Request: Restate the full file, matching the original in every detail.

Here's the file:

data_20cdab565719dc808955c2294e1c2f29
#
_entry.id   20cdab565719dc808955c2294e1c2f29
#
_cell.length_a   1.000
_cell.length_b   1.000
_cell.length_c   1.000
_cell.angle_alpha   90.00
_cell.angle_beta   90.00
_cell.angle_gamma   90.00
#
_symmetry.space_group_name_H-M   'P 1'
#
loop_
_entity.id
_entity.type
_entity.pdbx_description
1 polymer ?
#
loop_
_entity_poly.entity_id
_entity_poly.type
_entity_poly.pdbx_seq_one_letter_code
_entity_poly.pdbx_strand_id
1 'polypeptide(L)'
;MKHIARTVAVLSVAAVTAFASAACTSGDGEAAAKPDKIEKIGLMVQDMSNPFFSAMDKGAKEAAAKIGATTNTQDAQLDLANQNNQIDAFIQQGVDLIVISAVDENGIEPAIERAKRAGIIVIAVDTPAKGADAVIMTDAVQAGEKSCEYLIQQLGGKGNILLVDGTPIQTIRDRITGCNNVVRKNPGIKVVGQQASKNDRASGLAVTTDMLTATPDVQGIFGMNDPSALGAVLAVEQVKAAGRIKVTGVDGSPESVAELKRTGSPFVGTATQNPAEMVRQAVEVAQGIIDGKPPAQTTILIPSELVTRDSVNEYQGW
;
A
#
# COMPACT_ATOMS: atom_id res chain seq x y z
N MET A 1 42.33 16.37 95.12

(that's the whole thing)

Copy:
data_20cdab565719dc808955c2294e1c2f29
#
_entry.id   20cdab565719dc808955c2294e1c2f29
#
_cell.length_a   1.000
_cell.length_b   1.000
_cell.length_c   1.000
_cell.angle_alpha   90.00
_cell.angle_beta   90.00
_cell.angle_gamma   90.00
#
_symmetry.space_group_name_H-M   'P 1'
#
loop_
_entity.id
_entity.type
_entity.pdbx_description
1 polymer ?
#
loop_
_entity_poly.entity_id
_entity_poly.type
_entity_poly.pdbx_seq_one_letter_code
_entity_poly.pdbx_strand_id
1 'polypeptide(L)'
;MKHIARTVAVLSVAAVTAFASAACTSGDGEAAAKPDKIEKIGLMVQDMSNPFFSAMDKGAKEAAAKIGATTNTQDAQLDLANQNNQIDAFIQQGVDLIVISAVDENGIEPAIERAKRAGIIVIAVDTPAKGADAVIMTDAVQAGEKSCEYLIQQLGGKGNILLVDGTPIQTIRDRITGCNNVVRKNPGIKVVGQQASKNDRASGLAVTTDMLTATPDVQGIFGMNDPSALGAVLAVEQVKAAGRIKVTGVDGSPESVAELKRTGSPFVGTATQNPAEMVRQAVEVAQGIIDGKPPAQTTILIPSELVTRDSVNEYQGW
;
A
#
# COMPACT_ATOMS: atom_id res chain seq x y z
N MET A 1 42.33 16.37 95.12